"Oh, my. They haven't put the words on the (screen), but it is out by 1mm we're being told," Jim Courier told Channel 7.
"There it is. He is having to take a step back after that drama. My goodness, as if it needed any more.
"At 15-30. Now it is 15-40. Two break point chances for Edmund."
From there, at 15-40, Edmund broke serve and went on to win.
Edmund starts strong
Kyle Edmund looks in red hot form as he won the first set 6-4 over World No. 3 Grigor Dimitrov.
The Brit landed 68 per cent of his first serves in during an impressive display which also saw him bomb plenty of forehand winners.
Edmund broke Dimitrov's first service game and maintained his dominance for the rest of the set.
Mertens shocks in Svitolina's horror show
Elise Mertens' golden run at Melbourne Park continues as she annihilated a shocked Elina Svitolina 6-4 6-0 in a huge upset.
The unseeded Belgian was brilliant while the World No. 4 was terrible, making 19 unforced errors in the pair's quarter-final clash to bomb out of yet another major. A player of Svitolina's quality and ranking has every right to be pushing for silverware but once again she failed to deliver on her potential.
One of the tournament favourites, the Ukrainian still boasts the unwanted record of never having made the final four of a grand slam.
Rubbing salt into the wound is the fact her Australian Open was cut short by Mertens, who before today had never played in a grand-slam quarter-final. Mertens' win was her first over a top-five ranked player.
"Svitolina has to walk away from this match ... and start asking herself the questions of why does this keep happening at grand slam level?" Channel Seven commentator Rennae Stubbs said.
"This is a number of times we have seen her come into a grand slam where she is playing really well, a bit of expectation on her shoulders and she just cannot get over this hump."
Svitolina said a hip injury she first felt at the Brisbane International prevented her from playing at full capacity, but still paid credit to her opponent.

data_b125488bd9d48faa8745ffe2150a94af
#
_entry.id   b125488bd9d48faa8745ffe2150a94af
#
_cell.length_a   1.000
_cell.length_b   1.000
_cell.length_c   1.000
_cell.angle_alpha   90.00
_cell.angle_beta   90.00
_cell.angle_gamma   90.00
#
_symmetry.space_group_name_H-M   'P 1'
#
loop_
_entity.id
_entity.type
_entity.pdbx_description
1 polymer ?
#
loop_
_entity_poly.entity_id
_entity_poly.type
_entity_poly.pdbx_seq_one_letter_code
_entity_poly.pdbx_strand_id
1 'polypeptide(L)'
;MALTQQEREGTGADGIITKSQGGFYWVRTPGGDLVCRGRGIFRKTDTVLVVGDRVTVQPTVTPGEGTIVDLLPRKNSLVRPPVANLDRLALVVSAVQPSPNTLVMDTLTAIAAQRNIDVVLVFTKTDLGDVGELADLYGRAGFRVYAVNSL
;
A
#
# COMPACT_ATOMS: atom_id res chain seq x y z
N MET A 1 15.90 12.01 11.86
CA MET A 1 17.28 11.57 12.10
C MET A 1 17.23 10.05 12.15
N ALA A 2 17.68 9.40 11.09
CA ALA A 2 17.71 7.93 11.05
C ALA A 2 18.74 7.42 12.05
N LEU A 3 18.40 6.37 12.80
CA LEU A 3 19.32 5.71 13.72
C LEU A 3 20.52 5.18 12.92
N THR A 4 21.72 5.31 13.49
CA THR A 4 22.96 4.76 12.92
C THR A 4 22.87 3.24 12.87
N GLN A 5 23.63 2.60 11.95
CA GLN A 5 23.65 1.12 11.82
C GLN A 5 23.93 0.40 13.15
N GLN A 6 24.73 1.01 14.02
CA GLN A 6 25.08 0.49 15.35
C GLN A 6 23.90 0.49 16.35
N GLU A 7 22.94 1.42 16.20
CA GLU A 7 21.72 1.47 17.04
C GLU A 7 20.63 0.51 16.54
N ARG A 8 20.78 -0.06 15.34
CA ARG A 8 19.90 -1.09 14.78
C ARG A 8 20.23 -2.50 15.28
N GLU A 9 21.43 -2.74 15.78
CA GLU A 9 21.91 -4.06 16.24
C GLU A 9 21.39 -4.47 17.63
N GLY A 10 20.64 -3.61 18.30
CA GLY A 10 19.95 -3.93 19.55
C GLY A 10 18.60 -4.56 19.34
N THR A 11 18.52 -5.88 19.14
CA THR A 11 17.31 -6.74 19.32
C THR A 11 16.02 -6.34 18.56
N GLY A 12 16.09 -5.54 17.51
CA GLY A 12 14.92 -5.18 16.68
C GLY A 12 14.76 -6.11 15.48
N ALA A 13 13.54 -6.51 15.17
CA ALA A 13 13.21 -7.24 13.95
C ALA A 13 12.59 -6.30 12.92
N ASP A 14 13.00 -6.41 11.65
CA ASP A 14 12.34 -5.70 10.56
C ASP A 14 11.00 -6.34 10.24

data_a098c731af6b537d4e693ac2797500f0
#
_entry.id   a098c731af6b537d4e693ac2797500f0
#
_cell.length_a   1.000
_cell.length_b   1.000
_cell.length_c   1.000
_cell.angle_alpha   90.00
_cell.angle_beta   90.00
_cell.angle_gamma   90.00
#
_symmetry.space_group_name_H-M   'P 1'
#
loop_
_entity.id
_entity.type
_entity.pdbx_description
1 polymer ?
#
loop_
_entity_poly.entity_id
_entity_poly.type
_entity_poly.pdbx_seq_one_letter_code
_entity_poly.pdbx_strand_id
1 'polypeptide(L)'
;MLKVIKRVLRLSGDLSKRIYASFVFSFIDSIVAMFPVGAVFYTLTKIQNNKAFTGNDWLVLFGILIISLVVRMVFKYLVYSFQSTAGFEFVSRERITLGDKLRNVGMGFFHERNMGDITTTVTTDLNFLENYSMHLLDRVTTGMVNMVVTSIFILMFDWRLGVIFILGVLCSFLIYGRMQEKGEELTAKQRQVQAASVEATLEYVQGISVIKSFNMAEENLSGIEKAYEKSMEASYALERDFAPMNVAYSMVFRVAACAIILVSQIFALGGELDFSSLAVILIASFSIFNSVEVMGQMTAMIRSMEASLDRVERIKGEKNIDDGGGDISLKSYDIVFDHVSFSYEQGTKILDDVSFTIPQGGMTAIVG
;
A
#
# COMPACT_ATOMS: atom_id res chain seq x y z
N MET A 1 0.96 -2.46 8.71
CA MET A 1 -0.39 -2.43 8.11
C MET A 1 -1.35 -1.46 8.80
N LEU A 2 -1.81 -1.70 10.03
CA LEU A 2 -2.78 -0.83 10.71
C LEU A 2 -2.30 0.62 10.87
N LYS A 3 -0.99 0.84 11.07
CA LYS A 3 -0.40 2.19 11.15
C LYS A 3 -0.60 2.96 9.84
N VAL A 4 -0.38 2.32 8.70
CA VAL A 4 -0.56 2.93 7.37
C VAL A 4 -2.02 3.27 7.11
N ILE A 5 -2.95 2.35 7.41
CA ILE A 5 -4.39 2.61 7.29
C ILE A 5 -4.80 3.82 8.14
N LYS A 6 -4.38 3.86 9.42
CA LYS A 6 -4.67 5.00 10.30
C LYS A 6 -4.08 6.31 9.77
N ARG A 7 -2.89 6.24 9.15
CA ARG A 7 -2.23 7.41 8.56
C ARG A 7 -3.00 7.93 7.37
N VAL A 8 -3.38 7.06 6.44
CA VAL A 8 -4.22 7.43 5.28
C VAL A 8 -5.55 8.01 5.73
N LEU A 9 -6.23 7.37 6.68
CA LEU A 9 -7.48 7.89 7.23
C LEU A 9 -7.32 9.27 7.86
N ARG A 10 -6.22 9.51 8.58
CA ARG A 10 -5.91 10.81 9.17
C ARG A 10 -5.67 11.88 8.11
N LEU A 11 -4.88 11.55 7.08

"I've had pain all the time," she said in her post-match press conference. "But with painkillers, it was fine. But now, just …
"Long rallies. I couldn't push on the serve. Today the serve was very bad. I gave her this chance to play well, and she did it.
"I was not ready to produce a good level of tennis.
"You know, she's a great player ... she has a good level. I couldn't match it. Physically it was very tough for me."
Mertens will face the winner of tonight's Caroline Wozniacki vs Carla Suarez Navarro match in her semi-final.
Per ESPN's Chris McKendry, Mertens' win means this is the 10th straight grand slam with an unseeded women's semi-finalist.
Zverev's huge Open punishment
Mischa Zverev has been fined $US45,000 for retiring in the second set of his opening round match against Hyeon Chung, per the New York Times' Ben Rothenberg.
He had to give up nearly all of his $US47,000 prizemoney for making the first round because of a "poor first round performance".
The punishment comes after the tournament introduced a new rule designed to prevent injured players taking the court in round one, retiring and still leaving with their entire pay cheque.
To discourage unfit stars taking the court at the start of the tournament when they know there's a strong chance they won't be able to see out the match, the Australian Open guaranteed players half of their prizemoney if they pulled out before the first round.
This was floated as a reason for Zverev being the only player to retire in round one - the lowest retirements ever seen at a grand slam in 10 years.
Sandgren's Twitter activity causes a stir
Tweets from Tennys Sandgren's account appear to have been deleted dating back to mid-2016 after the American star's politics - and its role in his social media activity - came into focus following his 6-2 4-6 7-6 6-7 6-3 win over No. 5 seed Dominic Thiem on Monday night.
A Donald Trump supporter, Sandgren has been known for his political hot takes on Twitter. He's tweeted some questionable opinions, including a lengthy thread in which he beefed with Ryan Harrison and former US star James Blake about NFL national anthem protests and police brutality.
He's retweeted members of the alt-right but on Monday night said he wasn't concerned with his Twitter habits.
"I've been in obscurity and I get to do my own thing, which is cool, without really any kind of microscope, and it's something I think about as far as how would I be viewed," Sandgren told the New York Times. "But I don't think that should censor me to the point where I would censor myself from all things just to be a white rice of a personality so that everybody thinks I'm amazing. If everybody thinks you're amazing, you probably are doing something wrong."
Sandgren fired back at a journalist who asked about his work on Twitter during his post-match press conference.
"Look, who you follow on Twitter I feel like doesn't matter even a little bit. What information you see doesn't dictate what you think or believe. I think it's crazy to think that. I think it's crazy to assume that, to say, 'Oh well he's following X person so he believes all the things that this person believes.' I think that's ridiculous."